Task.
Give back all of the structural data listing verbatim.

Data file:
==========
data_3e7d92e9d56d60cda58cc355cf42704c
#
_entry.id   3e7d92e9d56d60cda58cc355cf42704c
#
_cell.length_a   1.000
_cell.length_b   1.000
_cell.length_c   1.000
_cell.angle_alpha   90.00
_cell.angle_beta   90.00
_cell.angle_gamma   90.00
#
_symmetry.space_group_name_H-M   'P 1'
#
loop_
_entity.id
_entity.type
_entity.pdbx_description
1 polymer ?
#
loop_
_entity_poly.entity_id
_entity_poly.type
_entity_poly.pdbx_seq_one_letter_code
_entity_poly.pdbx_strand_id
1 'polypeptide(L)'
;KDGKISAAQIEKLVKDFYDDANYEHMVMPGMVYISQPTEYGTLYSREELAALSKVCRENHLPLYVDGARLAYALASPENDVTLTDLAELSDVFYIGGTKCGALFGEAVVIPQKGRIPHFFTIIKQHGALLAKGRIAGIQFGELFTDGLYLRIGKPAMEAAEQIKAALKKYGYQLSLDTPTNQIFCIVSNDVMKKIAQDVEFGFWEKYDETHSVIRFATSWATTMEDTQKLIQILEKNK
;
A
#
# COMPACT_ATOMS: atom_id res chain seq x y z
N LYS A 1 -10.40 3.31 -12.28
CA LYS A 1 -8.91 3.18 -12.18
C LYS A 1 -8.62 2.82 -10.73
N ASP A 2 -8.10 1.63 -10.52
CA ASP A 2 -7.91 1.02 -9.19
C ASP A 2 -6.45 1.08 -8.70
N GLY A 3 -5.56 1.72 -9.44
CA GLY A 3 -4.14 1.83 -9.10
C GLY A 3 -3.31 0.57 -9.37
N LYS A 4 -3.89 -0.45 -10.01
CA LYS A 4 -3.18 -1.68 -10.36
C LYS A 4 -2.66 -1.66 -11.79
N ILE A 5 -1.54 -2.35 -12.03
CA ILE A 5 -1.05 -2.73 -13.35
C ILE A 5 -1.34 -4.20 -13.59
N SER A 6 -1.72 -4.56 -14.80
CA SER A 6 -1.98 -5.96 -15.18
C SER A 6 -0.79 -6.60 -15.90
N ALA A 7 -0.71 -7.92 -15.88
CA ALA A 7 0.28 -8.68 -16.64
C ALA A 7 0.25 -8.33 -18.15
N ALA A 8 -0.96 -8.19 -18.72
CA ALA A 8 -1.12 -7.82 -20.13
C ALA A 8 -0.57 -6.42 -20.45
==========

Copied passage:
data_3e7d92e9d56d60cda58cc355cf42704c
#
_entry.id   3e7d92e9d56d60cda58cc355cf42704c
#
_cell.length_a   1.000
_cell.length_b   1.000
_cell.length_c   1.000
_cell.angle_alpha   90.00
_cell.angle_beta   90.00
_cell.angle_gamma   90.00
#
_symmetry.space_group_name_H-M   'P 1'
#
loop_
_entity.id
_entity.type
_entity.pdbx_description
1 polymer ?
#
loop_
_entity_poly.entity_id
_entity_poly.type
_entity_poly.pdbx_seq_one_letter_code
_entity_poly.pdbx_strand_id
1 'polypeptide(L)'
;KDGKISAAQIEKLVKDFYDDANYEHMVMPGMVYISQPTEYGTLYSREELAALSKVCRENHLPLYVDGARLAYALASPENDVTLTDLAELSDVFYIGGTKCGALFGEAVVIPQKGRIPHFFTIIKQHGALLAKGRIAGIQFGELFTDGLYLRIGKPAMEAAEQIKAALKKYGYQLSLDTPTNQIFCIVSNDVMKKIAQDVEFGFWEKYDETHSVIRFATSWATTMEDTQKLIQILEKNK
;
A
#
# COMPACT_ATOMS: atom_id res chain seq x y z
N LYS A 1 -10.40 3.31 -12.28
CA LYS A 1 -8.91 3.18 -12.18
C LYS A 1 -8.62 2.82 -10.73
N ASP A 2 -8.10 1.63 -10.52
CA ASP A 2 -7.91 1.02 -9.19
C ASP A 2 -6.45 1.08 -8.70
N GLY A 3 -5.56 1.72 -9.44
CA GLY A 3 -4.14 1.83 -9.10
C GLY A 3 -3.31 0.57 -9.37
N LYS A 4 -3.89 -0.45 -10.01
CA LYS A 4 -3.18 -1.68 -10.36
C LYS A 4 -2.66 -1.66 -11.79
N ILE A 5 -1.54 -2.35 -12.03
CA ILE A 5 -1.05 -2.73 -13.35
C ILE A 5 -1.34 -4.20 -13.59
N SER A 6 -1.72 -4.56 -14.80
CA SER A 6 -1.98 -5.96 -15.18
C SER A 6 -0.79 -6.60 -15.90
N ALA A 7 -0.71 -7.92 -15.88
CA ALA A 7 0.28 -8.68 -16.64
C ALA A 7 0.25 -8.33 -18.15
N ALA A 8 -0.96 -8.19 -18.72
CA ALA A 8 -1.12 -7.82 -20.13
C ALA A 8 -0.57 -6.42 -20.45